## University Calculus: Early Transcendentals (3rd Edition)

The tangent line at $x=\pi/2$ satisfies what the exercise asks for.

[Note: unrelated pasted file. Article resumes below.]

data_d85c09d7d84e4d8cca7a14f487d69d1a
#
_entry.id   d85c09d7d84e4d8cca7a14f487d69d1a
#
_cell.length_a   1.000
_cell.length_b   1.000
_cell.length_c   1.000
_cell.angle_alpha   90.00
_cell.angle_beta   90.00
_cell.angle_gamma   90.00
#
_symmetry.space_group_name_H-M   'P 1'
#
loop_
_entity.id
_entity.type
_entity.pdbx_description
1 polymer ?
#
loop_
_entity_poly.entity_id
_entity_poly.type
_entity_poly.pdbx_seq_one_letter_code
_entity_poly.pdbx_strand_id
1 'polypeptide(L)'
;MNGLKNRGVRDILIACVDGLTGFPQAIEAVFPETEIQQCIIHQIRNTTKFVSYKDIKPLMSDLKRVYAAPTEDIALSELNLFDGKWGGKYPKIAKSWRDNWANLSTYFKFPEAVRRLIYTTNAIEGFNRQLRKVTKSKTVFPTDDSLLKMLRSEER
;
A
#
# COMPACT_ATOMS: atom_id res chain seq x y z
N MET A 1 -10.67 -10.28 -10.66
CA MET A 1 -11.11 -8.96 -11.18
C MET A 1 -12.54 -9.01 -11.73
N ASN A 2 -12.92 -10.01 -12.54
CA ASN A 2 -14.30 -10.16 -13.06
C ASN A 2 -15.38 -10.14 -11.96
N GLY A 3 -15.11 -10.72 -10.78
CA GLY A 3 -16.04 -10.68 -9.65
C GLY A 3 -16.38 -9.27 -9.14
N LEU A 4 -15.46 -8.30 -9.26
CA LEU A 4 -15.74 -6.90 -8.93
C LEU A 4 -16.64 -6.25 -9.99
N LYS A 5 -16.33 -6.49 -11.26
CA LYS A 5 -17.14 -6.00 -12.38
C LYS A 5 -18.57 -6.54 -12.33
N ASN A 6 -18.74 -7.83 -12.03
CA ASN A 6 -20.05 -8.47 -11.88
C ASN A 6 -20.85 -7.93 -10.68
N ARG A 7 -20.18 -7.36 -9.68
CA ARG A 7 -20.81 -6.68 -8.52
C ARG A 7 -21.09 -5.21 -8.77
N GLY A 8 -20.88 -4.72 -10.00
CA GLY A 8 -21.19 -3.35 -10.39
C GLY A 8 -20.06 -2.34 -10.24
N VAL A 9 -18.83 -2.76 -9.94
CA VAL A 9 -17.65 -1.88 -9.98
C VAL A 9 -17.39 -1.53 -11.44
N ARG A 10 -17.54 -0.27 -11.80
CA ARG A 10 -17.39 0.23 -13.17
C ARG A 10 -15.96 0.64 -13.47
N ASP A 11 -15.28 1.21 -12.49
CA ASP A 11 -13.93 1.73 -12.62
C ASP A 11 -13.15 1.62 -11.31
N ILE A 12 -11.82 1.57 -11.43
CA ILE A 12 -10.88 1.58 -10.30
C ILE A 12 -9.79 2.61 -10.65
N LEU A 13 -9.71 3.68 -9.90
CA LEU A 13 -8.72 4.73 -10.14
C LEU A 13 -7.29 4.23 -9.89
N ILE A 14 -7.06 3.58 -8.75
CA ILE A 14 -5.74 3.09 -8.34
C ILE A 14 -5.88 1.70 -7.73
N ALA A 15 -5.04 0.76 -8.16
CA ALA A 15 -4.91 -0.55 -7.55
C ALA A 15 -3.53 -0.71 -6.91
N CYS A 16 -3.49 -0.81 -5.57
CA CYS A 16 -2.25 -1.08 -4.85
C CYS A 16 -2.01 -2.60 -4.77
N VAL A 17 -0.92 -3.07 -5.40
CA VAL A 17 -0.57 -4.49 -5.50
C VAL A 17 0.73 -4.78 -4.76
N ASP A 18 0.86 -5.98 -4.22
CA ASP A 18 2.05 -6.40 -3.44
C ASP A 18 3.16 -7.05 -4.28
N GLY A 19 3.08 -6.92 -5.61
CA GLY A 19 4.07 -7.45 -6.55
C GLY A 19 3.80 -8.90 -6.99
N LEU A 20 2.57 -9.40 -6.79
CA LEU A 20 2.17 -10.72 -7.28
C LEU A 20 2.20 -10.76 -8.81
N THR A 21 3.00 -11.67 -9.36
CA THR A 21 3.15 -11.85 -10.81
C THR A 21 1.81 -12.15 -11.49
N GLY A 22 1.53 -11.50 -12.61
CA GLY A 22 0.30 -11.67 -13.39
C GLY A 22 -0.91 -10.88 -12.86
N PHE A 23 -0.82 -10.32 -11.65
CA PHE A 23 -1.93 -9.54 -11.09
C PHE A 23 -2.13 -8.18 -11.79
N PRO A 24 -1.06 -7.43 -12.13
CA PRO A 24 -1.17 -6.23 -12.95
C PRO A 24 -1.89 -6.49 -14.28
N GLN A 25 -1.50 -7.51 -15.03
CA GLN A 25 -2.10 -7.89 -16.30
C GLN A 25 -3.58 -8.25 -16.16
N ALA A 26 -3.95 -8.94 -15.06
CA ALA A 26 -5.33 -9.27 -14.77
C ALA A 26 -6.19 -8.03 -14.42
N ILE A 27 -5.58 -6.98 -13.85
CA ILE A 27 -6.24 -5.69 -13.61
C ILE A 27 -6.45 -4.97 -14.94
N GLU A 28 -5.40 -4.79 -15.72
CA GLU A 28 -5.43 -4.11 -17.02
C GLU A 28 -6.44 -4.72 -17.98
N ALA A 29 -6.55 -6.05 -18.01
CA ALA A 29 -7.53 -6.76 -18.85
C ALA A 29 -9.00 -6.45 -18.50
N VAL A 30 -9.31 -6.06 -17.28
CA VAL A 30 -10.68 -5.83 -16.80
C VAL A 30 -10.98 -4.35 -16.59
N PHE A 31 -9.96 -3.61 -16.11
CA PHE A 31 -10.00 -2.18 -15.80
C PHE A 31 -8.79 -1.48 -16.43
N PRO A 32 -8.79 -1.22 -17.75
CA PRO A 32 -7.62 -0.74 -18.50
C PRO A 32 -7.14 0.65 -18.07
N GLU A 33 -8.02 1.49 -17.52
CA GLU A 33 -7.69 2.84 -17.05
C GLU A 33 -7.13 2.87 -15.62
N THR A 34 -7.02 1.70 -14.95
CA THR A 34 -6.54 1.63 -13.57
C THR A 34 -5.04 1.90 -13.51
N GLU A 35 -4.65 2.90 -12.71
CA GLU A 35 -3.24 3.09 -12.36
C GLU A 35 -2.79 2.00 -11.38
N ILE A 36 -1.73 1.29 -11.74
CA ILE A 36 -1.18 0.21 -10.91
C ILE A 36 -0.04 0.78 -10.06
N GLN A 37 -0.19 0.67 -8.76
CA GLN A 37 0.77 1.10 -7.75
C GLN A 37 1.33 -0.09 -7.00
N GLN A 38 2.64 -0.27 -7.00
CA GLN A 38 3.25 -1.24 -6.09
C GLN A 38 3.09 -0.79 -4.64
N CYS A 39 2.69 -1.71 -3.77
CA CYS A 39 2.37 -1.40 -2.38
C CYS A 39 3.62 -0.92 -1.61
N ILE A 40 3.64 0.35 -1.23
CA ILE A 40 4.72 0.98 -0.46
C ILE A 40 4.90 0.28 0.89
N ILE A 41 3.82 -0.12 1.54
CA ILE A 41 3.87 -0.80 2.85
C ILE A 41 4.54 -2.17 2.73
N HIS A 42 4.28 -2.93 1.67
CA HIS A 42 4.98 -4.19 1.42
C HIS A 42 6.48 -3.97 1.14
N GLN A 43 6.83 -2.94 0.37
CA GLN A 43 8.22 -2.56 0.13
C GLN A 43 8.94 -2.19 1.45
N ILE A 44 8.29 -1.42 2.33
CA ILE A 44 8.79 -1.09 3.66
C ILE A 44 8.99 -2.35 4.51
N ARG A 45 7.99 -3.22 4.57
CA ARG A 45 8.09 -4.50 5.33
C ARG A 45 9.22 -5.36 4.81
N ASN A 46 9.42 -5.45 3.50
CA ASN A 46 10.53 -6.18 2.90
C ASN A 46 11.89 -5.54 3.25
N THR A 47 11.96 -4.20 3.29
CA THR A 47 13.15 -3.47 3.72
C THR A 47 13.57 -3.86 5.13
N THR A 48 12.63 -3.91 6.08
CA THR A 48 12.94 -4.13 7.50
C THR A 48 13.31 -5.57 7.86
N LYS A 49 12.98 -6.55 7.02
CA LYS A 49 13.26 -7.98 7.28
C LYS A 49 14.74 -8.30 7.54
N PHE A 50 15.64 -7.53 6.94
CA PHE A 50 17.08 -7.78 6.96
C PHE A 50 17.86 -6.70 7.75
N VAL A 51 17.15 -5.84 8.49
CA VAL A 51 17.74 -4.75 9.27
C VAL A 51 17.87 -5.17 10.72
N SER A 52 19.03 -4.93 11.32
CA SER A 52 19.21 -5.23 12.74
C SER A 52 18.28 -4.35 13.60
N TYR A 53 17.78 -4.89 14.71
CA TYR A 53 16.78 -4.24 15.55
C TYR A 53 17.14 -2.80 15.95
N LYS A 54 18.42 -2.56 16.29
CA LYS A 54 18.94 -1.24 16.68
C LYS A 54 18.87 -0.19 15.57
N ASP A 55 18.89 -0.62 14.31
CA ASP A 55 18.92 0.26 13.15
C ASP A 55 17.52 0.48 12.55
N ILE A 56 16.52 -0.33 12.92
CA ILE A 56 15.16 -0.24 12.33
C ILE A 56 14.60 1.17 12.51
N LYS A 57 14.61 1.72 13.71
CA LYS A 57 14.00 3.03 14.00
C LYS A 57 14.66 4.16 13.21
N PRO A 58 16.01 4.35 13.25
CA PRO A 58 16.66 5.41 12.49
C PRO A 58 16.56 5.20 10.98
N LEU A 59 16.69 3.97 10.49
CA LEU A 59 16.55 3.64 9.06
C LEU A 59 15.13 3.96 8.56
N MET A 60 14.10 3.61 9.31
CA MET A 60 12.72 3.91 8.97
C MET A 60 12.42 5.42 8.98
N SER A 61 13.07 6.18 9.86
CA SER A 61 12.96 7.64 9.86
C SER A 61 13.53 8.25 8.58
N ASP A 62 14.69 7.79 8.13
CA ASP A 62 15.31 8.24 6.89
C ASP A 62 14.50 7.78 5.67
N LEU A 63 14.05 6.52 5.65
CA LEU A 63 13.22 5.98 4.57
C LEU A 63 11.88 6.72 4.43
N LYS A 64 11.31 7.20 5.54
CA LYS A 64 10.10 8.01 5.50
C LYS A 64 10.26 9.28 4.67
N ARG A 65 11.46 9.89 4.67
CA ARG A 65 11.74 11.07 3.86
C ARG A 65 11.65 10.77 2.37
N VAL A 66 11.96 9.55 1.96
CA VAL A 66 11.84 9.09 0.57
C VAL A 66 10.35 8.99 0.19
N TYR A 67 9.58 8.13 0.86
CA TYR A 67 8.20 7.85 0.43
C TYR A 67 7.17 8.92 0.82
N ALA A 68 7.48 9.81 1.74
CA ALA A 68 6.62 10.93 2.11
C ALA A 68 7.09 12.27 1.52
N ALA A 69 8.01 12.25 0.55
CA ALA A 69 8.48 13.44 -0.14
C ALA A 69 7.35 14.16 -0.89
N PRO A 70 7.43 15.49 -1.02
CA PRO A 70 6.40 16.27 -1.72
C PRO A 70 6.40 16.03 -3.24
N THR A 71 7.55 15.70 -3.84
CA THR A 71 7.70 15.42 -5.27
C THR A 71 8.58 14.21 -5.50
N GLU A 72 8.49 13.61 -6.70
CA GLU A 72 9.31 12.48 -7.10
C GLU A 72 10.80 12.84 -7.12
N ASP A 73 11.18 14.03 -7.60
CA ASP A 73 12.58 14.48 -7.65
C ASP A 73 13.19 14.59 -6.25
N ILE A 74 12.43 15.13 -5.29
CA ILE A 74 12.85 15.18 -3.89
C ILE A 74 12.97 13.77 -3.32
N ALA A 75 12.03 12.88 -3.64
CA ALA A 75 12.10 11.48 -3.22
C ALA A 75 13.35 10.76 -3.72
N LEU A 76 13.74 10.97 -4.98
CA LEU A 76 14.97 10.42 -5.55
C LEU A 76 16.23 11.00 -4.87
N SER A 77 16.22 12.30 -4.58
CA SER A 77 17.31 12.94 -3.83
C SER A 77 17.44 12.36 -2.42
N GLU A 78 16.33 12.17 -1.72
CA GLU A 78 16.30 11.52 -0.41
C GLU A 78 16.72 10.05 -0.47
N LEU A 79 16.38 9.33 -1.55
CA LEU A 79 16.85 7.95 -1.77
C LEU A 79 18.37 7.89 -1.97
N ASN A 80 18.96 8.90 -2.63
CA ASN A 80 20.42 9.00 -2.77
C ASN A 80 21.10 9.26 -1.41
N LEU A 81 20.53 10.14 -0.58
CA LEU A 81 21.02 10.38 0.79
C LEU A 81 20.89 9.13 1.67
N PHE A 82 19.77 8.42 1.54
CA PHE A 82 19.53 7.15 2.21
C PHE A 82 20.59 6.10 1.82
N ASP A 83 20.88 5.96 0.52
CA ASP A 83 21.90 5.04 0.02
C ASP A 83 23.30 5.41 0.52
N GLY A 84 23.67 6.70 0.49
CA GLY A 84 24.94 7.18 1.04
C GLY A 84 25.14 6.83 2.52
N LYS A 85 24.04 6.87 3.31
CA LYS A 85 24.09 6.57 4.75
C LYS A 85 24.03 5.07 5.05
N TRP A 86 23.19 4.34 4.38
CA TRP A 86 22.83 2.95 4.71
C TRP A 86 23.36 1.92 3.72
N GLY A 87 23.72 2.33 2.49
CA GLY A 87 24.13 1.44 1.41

$$y=f(x)=\cot x\hspace{1cm}\{0\lt x\lt\pi\}$$ 1) Find $f'(x)$: $$f'(x)=-\csc^2x=-\frac{1}{\sin^2x}$$ To find all the tangent lines parallel with the line $y=-x$, we rely on the fact that parallel lines have the same slope. So first, we would find all values of $x$ for which $f'(x)=-1$, which is the slope of $y=-x$. $$-\frac{1}{\sin^2x}=-1$$ $$\sin^2x=1$$ $$\sin x=\pm1$$ - For $\sin x=1$: On $(0,\pi)$, there is one value of $x$ for which $\sin x=1$, which is $x=\pi/2$. We have $f(\pi/2)=\cot(\pi/2)=0$ The equation of the tangent line is $$(y-0)=-(x-\frac{\pi}{2})=-x+\frac{\pi}{2}$$ $$y=-x+\frac{\pi}{2}$$ - For $\sin x=-1$: On $(0,\pi)$, there are no values of $x$ for which $\sin x=-1$. Therefore, overall, only the tangent line at $x=\pi/2$ satisfies the exercise.